wander through with all its varying
scenery is, in the pilgrim's tradition,
understood as a picture of the
inner landscape every person
carries with them.
- Arne Bakken
The very foundation of contemplative photography is the conscious exploration of the "innerscape"...that mysterious place deep inside each of us. It is a place we carry with us no matter where we travel.
Just as the place we come from subtly tints our perceptions of each new encounter, our innerscape can enhance or detract from our every experience.
Most people have no trouble charting the outer landscape; getting from here to there is as easy as consulting a map or, more likely, turning on the GPS device. The innerscape is somewhat more difficult to chart.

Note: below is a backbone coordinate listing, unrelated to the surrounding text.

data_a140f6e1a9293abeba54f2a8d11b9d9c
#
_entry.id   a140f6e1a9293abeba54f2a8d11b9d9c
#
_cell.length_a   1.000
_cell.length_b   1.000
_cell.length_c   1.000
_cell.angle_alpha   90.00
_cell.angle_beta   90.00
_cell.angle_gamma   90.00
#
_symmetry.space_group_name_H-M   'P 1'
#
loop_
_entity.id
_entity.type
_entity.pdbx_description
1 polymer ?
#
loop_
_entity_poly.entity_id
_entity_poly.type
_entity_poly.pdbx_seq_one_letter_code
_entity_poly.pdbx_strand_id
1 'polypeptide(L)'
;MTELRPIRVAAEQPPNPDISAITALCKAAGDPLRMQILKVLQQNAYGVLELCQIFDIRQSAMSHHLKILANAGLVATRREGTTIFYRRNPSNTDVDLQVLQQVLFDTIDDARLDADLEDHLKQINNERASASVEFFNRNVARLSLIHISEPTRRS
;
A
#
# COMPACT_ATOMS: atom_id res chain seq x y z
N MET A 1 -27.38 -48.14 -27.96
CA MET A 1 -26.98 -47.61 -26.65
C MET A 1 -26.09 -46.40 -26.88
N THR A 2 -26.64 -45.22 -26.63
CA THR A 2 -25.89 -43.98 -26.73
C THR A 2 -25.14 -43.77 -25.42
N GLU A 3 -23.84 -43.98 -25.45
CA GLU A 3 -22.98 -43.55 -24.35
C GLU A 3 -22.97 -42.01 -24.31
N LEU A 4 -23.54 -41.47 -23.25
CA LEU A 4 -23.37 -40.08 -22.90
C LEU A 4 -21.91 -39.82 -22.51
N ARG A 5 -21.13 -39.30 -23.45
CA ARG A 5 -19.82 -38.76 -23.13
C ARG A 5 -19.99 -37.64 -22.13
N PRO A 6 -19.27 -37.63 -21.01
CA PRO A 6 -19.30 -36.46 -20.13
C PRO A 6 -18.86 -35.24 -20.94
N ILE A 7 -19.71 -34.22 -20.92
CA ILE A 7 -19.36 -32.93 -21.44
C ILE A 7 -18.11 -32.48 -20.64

On my ferry ride back from Deer Island, Canada, I got out of the car to scan the water for whales and seals but it was the rusted ferry floor that drew my camera's lens.
I thought the shapes reminded me of an aerial view of the world taken from far up in space by a weather satellite. I decide to use it as an imaginary map of my own innerscape.
Cultivating one's innerscape is as important to the contemplative photographer as negotiating the outer landscape. In fact, the two are inextricably linked in a contemplative dance of sorts. As the innerscape sharpens and clarifies, the "outerscape" becomes richer and more meaningful.
Those who wish to cultivate their inner pilgrim, should begin by first carefully charting your own innerscape...it will only enhance your journey, wherever it may take you.
( My companions on the ferry found the temptation of photographing the ferry deck's "landscapes" irresistible! )
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